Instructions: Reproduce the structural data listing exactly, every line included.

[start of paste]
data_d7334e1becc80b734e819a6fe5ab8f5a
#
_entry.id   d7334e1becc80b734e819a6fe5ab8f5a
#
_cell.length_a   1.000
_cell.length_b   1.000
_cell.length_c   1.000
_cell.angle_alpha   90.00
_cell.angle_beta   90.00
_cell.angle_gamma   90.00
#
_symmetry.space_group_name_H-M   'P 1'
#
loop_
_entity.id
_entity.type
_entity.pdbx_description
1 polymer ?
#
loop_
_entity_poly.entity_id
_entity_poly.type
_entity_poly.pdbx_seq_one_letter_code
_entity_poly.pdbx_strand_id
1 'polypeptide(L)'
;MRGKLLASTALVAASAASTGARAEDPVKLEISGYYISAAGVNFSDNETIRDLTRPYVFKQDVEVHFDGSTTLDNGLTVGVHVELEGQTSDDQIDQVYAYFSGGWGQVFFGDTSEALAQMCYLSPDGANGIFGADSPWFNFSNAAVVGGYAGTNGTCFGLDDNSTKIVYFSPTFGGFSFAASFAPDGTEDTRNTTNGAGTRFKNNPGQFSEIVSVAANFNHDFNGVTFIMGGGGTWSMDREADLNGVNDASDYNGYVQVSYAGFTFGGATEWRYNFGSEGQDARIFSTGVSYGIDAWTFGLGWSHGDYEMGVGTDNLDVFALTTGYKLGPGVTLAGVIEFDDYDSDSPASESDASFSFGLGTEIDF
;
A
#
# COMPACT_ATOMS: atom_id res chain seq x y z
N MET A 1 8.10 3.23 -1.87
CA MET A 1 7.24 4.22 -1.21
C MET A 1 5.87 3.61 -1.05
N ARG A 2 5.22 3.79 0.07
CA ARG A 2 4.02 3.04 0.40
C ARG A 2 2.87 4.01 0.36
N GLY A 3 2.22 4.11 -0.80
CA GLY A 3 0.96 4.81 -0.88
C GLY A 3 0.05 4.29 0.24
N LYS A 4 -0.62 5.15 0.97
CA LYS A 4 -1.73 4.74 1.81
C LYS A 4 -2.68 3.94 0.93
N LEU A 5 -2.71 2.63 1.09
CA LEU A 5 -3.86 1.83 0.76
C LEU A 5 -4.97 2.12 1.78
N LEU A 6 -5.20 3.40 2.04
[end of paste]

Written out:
data_d7334e1becc80b734e819a6fe5ab8f5a
#
_entry.id   d7334e1becc80b734e819a6fe5ab8f5a
#
_cell.length_a   1.000
_cell.length_b   1.000
_cell.length_c   1.000
_cell.angle_alpha   90.00
_cell.angle_beta   90.00
_cell.angle_gamma   90.00
#
_symmetry.space_group_name_H-M   'P 1'
#
loop_
_entity.id
_entity.type
_entity.pdbx_description
1 polymer ?
#
loop_
_entity_poly.entity_id
_entity_poly.type
_entity_poly.pdbx_seq_one_letter_code
_entity_poly.pdbx_strand_id
1 'polypeptide(L)'
;MRGKLLASTALVAASAASTGARAEDPVKLEISGYYISAAGVNFSDNETIRDLTRPYVFKQDVEVHFDGSTTLDNGLTVGVHVELEGQTSDDQIDQVYAYFSGGWGQVFFGDTSEALAQMCYLSPDGANGIFGADSPWFNFSNAAVVGGYAGTNGTCFGLDDNSTKIVYFSPTFGGFSFAASFAPDGTEDTRNTTNGAGTRFKNNPGQFSEIVSVAANFNHDFNGVTFIMGGGGTWSMDREADLNGVNDASDYNGYVQVSYAGFTFGGATEWRYNFGSEGQDARIFSTGVSYGIDAWTFGLGWSHGDYEMGVGTDNLDVFALTTGYKLGPGVTLAGVIEFDDYDSDSPASESDASFSFGLGTEIDF
;
A
#
# COMPACT_ATOMS: atom_id res chain seq x y z
N MET A 1 8.10 3.23 -1.87
CA MET A 1 7.24 4.22 -1.21
C MET A 1 5.87 3.61 -1.05
N ARG A 2 5.22 3.79 0.07
CA ARG A 2 4.02 3.04 0.40
C ARG A 2 2.87 4.01 0.36
N GLY A 3 2.22 4.11 -0.80
CA GLY A 3 0.96 4.81 -0.88
C GLY A 3 0.05 4.29 0.24
N LYS A 4 -0.62 5.15 0.97
CA LYS A 4 -1.73 4.74 1.81
C LYS A 4 -2.68 3.94 0.93
N LEU A 5 -2.71 2.63 1.09
CA LEU A 5 -3.86 1.83 0.76
C LEU A 5 -4.97 2.12 1.78
N LEU A 6 -5.20 3.40 2.04